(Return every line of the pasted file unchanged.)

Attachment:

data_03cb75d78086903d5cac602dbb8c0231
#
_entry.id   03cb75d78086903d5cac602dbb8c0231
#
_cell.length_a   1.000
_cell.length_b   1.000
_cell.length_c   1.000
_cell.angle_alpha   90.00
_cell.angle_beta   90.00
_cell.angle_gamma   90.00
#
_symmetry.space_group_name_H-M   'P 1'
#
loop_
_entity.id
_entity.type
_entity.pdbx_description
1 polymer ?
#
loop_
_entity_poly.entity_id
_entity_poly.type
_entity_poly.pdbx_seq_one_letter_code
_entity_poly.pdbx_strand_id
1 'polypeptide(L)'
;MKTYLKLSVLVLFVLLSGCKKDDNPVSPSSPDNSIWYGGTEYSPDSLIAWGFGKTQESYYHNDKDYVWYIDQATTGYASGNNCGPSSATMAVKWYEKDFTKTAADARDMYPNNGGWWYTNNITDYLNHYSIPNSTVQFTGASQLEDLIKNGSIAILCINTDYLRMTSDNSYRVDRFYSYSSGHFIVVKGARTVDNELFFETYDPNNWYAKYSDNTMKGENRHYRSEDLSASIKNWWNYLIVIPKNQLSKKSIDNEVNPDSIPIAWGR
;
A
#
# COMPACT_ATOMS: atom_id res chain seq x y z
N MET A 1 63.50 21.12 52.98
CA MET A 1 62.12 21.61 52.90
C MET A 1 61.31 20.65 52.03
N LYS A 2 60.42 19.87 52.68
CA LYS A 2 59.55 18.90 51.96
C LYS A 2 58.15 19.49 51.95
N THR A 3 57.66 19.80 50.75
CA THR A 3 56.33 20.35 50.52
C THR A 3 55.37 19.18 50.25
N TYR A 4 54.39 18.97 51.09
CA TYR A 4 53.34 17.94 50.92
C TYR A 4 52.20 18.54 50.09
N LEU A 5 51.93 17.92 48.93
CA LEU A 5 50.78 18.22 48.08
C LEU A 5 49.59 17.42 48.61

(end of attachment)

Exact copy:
data_03cb75d78086903d5cac602dbb8c0231
#
_entry.id   03cb75d78086903d5cac602dbb8c0231
#
_cell.length_a   1.000
_cell.length_b   1.000
_cell.length_c   1.000
_cell.angle_alpha   90.00
_cell.angle_beta   90.00
_cell.angle_gamma   90.00
#
_symmetry.space_group_name_H-M   'P 1'
#
loop_
_entity.id
_entity.type
_entity.pdbx_description
1 polymer ?
#
loop_
_entity_poly.entity_id
_entity_poly.type
_entity_poly.pdbx_seq_one_letter_code
_entity_poly.pdbx_strand_id
1 'polypeptide(L)'
;MKTYLKLSVLVLFVLLSGCKKDDNPVSPSSPDNSIWYGGTEYSPDSLIAWGFGKTQESYYHNDKDYVWYIDQATTGYASGNNCGPSSATMAVKWYEKDFTKTAADARDMYPNNGGWWYTNNITDYLNHYSIPNSTVQFTGASQLEDLIKNGSIAILCINTDYLRMTSDNSYRVDRFYSYSSGHFIVVKGARTVDNELFFETYDPNNWYAKYSDNTMKGENRHYRSEDLSASIKNWWNYLIVIPKNQLSKKSIDNEVNPDSIPIAWGR
;
A
#
# COMPACT_ATOMS: atom_id res chain seq x y z
N MET A 1 63.50 21.12 52.98
CA MET A 1 62.12 21.61 52.90
C MET A 1 61.31 20.65 52.03
N LYS A 2 60.42 19.87 52.68
CA LYS A 2 59.55 18.90 51.96
C LYS A 2 58.15 19.49 51.95
N THR A 3 57.66 19.80 50.75
CA THR A 3 56.33 20.35 50.52
C THR A 3 55.37 19.18 50.25
N TYR A 4 54.39 18.97 51.09
CA TYR A 4 53.34 17.94 50.92
C TYR A 4 52.20 18.54 50.09
N LEU A 5 51.93 17.92 48.93
CA LEU A 5 50.78 18.22 48.08
C LEU A 5 49.59 17.42 48.61